Social Media is a mixed bag, because many clients and agencies will waste inordinate amounts of time (time = money) on campaigns that don’t pay off. Agencies talk clients into some crazy and useless stuff that enables the agency to show off some new skill… clients jump in too quickly because their boss told them they must be into the social media scene.
Stop the madness! Here are 10 tips based on research and work we’ve done with clients to date:
- Choose your platform based on where your people are going, not on where you just assume they go. LinkedIn groups may be better for B2B, Twitter and Facebook are considerations for niche market consumer products. For scientists and engineers there may be completely different blogs and platforms. Do research to find out WHERE YOUR customers are networking before you start.
- Choose a limited number of platforms. There are hundreds out there, but only one or two are right for you, and you can only maintain a few if you’re as short on time as most of us are. Don’t spread yourself too thin. It’s worse to stop one of them once you’ve started, than to never start it at all.
- Hire someone who’s a good writer to do the work. Just because it isn’t directly connected to profits (yet) doesn’t mean you can hire someone who is not an experienced writer to do the work. I have seen clients hire newbies right out of college because ‘they know more about social media’ but the problem is, they don’t know enough about human behavior (or your product line or service) to create content that’s really engaging. Businesses that hire ghost writers from foreign countries with extremely cheap labor think they’re going to get something worth reading, but this is rarely the case — the cheapest writing is cheap because the writers find something online and plagiarize it. Or sometimes they just write in circles to fill in word counts but provide no real beneficial copy. The ones who do the best job are folks who know you best. And it’s worth it to hire them instead of putting up with the cheapest.
- Limit how much time is spent – that means time budgeting and sticking with it. Social media can be huge sink hole of time.
- Keep it interesting. If adding video really adds value – products in use or an expansion of culture, think about it. If you can share and access goodies that are out there already to support your brand and your culture, do it. And never, ever let the same thing show up again and again, or you’re bound to bore your customers and they’ll opt out.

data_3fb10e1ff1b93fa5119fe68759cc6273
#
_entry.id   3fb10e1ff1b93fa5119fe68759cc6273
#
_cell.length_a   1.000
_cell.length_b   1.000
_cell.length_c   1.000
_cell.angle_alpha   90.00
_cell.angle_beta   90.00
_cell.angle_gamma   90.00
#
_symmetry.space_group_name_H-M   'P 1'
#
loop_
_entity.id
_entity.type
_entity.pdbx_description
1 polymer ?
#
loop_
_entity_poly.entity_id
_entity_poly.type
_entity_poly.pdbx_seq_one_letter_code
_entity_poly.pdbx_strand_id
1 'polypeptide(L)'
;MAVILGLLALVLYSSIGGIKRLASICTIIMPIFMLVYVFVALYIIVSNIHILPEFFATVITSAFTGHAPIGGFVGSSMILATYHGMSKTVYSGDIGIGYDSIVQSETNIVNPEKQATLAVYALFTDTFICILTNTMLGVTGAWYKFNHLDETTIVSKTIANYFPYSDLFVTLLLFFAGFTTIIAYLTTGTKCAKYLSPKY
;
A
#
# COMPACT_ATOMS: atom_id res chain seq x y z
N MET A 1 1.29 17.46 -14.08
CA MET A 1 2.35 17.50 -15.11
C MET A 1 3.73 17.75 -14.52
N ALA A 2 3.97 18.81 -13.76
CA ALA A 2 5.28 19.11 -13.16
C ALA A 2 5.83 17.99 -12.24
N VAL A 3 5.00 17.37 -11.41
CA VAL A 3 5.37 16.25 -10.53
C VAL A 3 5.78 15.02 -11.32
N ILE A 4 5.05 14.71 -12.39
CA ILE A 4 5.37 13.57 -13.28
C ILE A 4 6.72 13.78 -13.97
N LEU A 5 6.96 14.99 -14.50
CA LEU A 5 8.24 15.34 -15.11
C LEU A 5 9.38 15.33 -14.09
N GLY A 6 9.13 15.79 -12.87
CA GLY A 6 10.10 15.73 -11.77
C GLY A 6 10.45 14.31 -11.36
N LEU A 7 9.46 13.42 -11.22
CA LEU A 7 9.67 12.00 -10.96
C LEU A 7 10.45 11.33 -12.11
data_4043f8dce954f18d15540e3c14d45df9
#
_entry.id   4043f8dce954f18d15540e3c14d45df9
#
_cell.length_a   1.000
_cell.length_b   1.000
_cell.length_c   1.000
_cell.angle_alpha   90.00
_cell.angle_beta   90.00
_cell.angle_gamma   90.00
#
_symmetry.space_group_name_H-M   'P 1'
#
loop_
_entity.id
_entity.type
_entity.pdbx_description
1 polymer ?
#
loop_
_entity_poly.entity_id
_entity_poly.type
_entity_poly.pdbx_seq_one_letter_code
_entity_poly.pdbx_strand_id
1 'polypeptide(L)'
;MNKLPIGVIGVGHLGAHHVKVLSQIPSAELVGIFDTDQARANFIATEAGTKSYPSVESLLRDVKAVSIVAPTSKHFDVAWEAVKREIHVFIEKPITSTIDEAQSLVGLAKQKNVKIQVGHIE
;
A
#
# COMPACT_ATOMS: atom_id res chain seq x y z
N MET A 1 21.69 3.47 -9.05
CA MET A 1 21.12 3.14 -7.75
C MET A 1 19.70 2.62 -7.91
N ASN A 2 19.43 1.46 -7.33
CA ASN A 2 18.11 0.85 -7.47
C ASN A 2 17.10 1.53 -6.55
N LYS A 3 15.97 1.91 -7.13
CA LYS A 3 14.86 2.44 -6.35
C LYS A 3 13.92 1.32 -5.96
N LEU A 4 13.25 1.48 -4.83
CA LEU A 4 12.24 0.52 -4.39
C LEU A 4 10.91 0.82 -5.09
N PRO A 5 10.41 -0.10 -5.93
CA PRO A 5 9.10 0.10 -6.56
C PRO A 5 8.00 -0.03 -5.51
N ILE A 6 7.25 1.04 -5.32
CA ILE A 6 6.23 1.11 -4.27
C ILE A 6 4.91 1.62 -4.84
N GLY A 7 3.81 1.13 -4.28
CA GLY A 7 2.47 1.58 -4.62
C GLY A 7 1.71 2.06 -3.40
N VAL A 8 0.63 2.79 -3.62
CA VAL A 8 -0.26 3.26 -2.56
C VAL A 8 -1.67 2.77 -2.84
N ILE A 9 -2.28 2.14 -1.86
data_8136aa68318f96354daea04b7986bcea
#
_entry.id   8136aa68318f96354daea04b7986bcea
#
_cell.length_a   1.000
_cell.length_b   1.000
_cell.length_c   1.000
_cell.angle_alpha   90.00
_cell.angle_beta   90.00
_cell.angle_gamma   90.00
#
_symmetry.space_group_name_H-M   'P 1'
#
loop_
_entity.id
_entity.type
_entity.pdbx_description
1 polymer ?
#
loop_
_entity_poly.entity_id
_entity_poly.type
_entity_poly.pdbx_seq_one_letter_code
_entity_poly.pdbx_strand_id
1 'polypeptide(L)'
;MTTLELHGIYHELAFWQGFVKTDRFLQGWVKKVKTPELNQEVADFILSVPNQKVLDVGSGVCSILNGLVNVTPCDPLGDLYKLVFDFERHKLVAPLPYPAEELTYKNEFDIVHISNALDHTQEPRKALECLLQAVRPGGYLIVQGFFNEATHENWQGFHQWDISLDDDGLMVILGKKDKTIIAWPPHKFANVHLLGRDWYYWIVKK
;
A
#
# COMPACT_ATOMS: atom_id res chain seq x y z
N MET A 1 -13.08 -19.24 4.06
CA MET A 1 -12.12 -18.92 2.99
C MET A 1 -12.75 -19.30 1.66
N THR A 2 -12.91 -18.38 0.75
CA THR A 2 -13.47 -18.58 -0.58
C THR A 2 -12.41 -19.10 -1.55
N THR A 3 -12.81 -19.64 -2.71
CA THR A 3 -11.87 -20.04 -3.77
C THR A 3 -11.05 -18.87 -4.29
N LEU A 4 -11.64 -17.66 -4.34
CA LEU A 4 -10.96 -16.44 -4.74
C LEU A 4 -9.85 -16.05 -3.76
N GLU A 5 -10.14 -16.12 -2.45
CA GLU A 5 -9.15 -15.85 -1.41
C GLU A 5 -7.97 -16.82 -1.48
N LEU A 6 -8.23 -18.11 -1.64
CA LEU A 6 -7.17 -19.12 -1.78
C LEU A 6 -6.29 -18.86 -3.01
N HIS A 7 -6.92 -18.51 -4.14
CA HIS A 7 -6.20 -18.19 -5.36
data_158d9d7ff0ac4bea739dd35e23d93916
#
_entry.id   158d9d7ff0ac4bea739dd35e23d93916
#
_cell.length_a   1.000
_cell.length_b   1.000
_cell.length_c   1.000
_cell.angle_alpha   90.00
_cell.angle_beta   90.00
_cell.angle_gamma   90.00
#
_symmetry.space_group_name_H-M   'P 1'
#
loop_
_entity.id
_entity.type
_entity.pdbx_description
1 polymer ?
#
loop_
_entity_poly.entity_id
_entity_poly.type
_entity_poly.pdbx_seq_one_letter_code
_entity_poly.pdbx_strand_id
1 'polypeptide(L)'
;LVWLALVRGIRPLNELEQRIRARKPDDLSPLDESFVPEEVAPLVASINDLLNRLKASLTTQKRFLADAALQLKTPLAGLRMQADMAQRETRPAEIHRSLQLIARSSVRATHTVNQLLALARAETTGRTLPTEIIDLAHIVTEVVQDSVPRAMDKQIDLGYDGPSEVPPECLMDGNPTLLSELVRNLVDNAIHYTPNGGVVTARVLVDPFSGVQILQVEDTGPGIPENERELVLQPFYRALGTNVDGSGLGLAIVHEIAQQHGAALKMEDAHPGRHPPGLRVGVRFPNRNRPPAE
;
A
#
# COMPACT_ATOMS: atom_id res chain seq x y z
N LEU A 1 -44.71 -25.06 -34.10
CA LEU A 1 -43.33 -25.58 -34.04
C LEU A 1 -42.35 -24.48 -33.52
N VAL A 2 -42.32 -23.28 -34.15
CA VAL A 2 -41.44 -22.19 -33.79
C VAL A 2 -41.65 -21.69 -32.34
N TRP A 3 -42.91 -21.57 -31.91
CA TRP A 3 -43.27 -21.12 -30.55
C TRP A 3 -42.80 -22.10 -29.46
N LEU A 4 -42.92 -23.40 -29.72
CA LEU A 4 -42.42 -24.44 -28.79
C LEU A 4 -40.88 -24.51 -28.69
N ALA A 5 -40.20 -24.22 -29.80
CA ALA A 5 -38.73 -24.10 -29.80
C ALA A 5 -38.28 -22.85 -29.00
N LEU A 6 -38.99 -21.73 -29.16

- Make it useful. If you know your customer well, you can guess what kinds of apps they might find helpful. You can create lists of things that people wish they had a list for, from anniversary gifts to never-fail treatments for dry skin.
- Make it viral. If you do a great job with your content, you’ll notice that you’re getting more traffic from outside your current universe. That’s because the content was so great, people passed it along to others whom they thought would enjoy it, too. That is the ultimate compliment… when your content is forwarded to others.
- Measure as much and as often as you can. There are measuring tools and you can set up your own tests with specific product to create opportunities to measure.
- Write thoughtfully and efficiently. One of our clients writes most of a week’s facebook entries and tweets over the course of about 2 to 3 hours on a Saturday morning. This is not rocket science folks – it’s sharing news and cultural goodies that your market wants to see and will share with others. And it’s certainly not going to keep their attention if you discuss inane stuff that doesn’t move them.
- Don’t be seduced by all the “pundits” who are telling you it’s the road to riches. Companies like Dell poured millions into this before it started giving them a payoff. The pundits are building their businesses on your back. Watch YOUR back!